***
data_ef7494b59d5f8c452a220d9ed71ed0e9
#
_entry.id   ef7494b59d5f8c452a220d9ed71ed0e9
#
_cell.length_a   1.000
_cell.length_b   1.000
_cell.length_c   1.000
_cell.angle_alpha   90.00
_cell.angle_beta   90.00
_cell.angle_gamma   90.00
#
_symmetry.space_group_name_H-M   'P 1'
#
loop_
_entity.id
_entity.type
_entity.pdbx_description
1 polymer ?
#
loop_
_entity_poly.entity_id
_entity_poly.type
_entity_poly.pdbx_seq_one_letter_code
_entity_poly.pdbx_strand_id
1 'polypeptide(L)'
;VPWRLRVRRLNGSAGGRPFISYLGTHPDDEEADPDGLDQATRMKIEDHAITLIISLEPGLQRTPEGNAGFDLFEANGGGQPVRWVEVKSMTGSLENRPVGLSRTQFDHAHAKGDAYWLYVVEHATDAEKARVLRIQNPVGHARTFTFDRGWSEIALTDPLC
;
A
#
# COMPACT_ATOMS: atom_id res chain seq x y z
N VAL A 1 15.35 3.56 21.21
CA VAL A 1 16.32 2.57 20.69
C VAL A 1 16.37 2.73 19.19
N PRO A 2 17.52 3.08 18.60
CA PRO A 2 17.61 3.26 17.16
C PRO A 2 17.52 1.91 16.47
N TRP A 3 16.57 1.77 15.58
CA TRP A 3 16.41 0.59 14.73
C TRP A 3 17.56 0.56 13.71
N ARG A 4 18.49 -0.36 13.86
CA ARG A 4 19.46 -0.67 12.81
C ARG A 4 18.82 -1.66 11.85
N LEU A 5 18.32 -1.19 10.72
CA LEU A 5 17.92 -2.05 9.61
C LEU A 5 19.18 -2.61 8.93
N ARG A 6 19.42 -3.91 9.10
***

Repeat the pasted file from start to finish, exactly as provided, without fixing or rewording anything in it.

data_ef7494b59d5f8c452a220d9ed71ed0e9
#
_entry.id   ef7494b59d5f8c452a220d9ed71ed0e9
#
_cell.length_a   1.000
_cell.length_b   1.000
_cell.length_c   1.000
_cell.angle_alpha   90.00
_cell.angle_beta   90.00
_cell.angle_gamma   90.00
#
_symmetry.space_group_name_H-M   'P 1'
#
loop_
_entity.id
_entity.type
_entity.pdbx_description
1 polymer ?
#
loop_
_entity_poly.entity_id
_entity_poly.type
_entity_poly.pdbx_seq_one_letter_code
_entity_poly.pdbx_strand_id
1 'polypeptide(L)'
;VPWRLRVRRLNGSAGGRPFISYLGTHPDDEEADPDGLDQATRMKIEDHAITLIISLEPGLQRTPEGNAGFDLFEANGGGQPVRWVEVKSMTGSLENRPVGLSRTQFDHAHAKGDAYWLYVVEHATDAEKARVLRIQNPVGHARTFTFDRGWSEIALTDPLC
;
A
#
# COMPACT_ATOMS: atom_id res chain seq x y z
N VAL A 1 15.35 3.56 21.21
CA VAL A 1 16.32 2.57 20.69
C VAL A 1 16.37 2.73 19.19
N PRO A 2 17.52 3.08 18.60
CA PRO A 2 17.61 3.26 17.16
C PRO A 2 17.52 1.91 16.47
N TRP A 3 16.57 1.77 15.58
CA TRP A 3 16.41 0.59 14.73
C TRP A 3 17.56 0.56 13.71
N ARG A 4 18.49 -0.36 13.86
CA ARG A 4 19.46 -0.67 12.81
C ARG A 4 18.82 -1.66 11.85
N LEU A 5 18.32 -1.19 10.72
CA LEU A 5 17.92 -2.05 9.61
C LEU A 5 19.18 -2.61 8.93
N ARG A 6 19.42 -3.91 9.10